Nonetheless, after the three amiEGOs signed with Miami in the offseason, everyone rushed to declare them the next championship prototype. People debated how many games they'd win next the year (Trollinger and the 70 win prediction anyone?). Other of the leagues star players looked on in envy. Plans were hatched to form other super teams. Some players even started talking openly about how they would form their own Super Team (Chris Paul at Melo's wedding) and challenge Miami's Big Three.
Side note: From the Decision, we think we've learned that the whole ‘collusion' bylaw in the NBA rulebook really only applies to Mark Cuban and a couple of other owners who talk too loudly in the press.
However, it seems like this SuperFriends model is really taking root. LeBron's influence in the league is already enormous. He recruits stars to his agency (CAA) and these recruits are eager to copy the LeBron Model. Melo forced his way out of Denver to the team he wanted all along (also a CAA client). If Chris Paul's wedding toast turns out to be more than just the champagne-talking, we think you'll see the LeBron Model really take hold. By the way, Chris Paul is also a CAA client. As we've now seen, the players hold more than 57% of the influence in this league. Should-be rivals are buddies and want to play on each other's teams, not beat them. GM's and owners are scared of losing their star players for nothing. Even the threat of getting Decisioned is enough to make front offices act. Which brings me to my next point…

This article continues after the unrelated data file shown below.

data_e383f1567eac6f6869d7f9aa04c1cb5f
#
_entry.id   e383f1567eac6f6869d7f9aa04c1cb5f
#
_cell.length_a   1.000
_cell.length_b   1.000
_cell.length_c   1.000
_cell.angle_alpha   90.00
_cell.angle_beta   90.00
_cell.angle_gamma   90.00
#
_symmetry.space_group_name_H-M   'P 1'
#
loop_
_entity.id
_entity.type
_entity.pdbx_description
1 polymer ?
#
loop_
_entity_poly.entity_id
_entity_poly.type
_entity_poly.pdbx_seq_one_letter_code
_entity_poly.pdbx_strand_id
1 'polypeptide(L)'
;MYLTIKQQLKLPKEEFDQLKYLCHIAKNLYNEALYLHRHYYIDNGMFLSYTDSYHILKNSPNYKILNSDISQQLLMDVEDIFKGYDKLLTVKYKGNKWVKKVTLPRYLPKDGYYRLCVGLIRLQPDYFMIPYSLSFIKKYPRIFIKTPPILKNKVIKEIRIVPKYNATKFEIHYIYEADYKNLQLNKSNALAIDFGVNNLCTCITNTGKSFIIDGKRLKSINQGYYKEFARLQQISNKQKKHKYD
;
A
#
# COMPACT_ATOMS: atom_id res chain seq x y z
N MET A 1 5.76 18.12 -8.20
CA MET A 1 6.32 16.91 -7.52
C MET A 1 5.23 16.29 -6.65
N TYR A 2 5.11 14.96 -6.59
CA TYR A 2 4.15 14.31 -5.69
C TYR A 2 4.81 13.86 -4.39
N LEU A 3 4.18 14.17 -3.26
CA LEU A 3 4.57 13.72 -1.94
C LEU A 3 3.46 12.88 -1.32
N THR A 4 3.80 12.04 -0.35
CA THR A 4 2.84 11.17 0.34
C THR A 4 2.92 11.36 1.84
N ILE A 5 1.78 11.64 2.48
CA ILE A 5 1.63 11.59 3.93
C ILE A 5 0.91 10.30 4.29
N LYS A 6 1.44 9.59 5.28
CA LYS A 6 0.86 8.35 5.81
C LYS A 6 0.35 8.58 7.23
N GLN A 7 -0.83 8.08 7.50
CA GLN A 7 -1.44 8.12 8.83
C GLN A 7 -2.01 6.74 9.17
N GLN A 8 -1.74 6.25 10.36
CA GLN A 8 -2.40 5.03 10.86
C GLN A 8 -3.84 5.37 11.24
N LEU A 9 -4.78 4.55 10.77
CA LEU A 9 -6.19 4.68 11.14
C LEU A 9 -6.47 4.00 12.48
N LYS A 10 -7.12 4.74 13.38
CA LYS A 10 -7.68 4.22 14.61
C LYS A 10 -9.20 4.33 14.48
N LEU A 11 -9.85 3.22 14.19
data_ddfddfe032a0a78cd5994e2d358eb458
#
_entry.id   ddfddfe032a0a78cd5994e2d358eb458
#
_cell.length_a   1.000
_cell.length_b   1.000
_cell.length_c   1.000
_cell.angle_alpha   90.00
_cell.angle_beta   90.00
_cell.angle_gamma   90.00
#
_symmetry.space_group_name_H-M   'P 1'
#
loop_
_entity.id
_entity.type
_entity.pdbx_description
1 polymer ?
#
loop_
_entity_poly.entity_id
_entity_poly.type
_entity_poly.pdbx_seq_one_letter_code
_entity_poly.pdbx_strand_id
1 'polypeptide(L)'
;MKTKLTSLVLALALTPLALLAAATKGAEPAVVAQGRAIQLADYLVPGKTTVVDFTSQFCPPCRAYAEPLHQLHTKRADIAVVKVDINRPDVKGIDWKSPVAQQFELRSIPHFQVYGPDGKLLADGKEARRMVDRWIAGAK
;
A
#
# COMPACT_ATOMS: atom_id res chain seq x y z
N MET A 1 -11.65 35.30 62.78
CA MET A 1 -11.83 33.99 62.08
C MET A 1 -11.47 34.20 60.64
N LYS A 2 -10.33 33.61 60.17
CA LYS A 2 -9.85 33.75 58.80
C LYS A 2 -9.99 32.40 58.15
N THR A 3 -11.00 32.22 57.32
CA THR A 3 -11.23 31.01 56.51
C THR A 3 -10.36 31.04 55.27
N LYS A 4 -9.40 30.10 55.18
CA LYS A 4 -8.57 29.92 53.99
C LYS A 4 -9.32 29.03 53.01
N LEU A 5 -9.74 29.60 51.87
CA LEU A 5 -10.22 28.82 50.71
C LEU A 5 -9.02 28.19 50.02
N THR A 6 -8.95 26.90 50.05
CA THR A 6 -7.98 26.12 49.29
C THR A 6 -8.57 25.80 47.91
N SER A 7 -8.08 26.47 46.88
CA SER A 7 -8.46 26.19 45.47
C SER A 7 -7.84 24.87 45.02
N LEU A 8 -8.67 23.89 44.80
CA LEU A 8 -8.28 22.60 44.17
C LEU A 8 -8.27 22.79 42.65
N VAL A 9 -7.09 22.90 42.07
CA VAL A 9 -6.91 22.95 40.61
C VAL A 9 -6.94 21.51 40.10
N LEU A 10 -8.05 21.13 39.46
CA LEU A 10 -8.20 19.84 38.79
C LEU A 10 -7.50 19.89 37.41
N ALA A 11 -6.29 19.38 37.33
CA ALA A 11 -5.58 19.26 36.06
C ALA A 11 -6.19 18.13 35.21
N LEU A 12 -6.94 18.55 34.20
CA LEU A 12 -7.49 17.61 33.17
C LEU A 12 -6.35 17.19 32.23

Item 2: The Impact on NBA front offices
Seeing what happened to Toronto and Cleveland, the Jazz and Nuggets decided to spare themselves the potential pain and preemptively trade their stars before their contracts could expire. Getting some manageable assets in return is better than two first round picks and nice view of a franchise player's backside as he walks out the door. To illustrate: Masai Ujiri, once derided as being the guy Melo had over a barrel, now looks pretty smart for getting excellent value for his Decision-ready superstar.
This brings up another point, and one of Fish's favorite themes: Asset Management. The Celtics built their championship team by having enough tradable assets to acquire compatible stars to pair with Paul Pierce. The Mavericks managed their assets astutely enough to (finally?) find the right collection of talent to surround Dirk to put the team over the top. (and how sweet it was).
When a franchise cornerstone walks out the door for nothing, a team loses its most valuable bargaining chip. From ‘asset-management' view of NBA GMing, this could set the franchise back years. Its not just losing Sammy Superstar that hurts so badly, but losing what Sammy Superstar represents in equivalent assets. In a trade, that superstar could bring a handful of lesser, but still productive players. Players that could be used to keep the team in contention or traded for other desired pieces. This was why D-Lord's DUST Chip had such potential value.
Lebron and Bosh represent the havoc that losing that kind of asset can wreck on a team. Denver and Utah decided to act before that happened to them and, in so doing, ensured that they would have at least some assets to keep their team from the doldrums. You can be sure this fear of losing a face of a franchise for nothing and being left with no useable assets weighs heavily on the minds of NBA owners and GMs.
Indeed, the Decision might have changed their job description. It behooves a GM to know who runs in what circles and which stars are perhaps a little too chummy with their counterparts. If you're an NBA GM and your star is BFF's with a star on another team with cap room, there has to be a part of you that's at least a little nervous he might bolt. The Knicks model of slash-and-burn cap-clearing might not have netted them LeBron, but they do have a nice little Super Team starter-kit, especially if Chris Paul joins them soon. This situation has to produce some anxiety for NBA front offices and will almost certainly be a component in the lockout negotiations.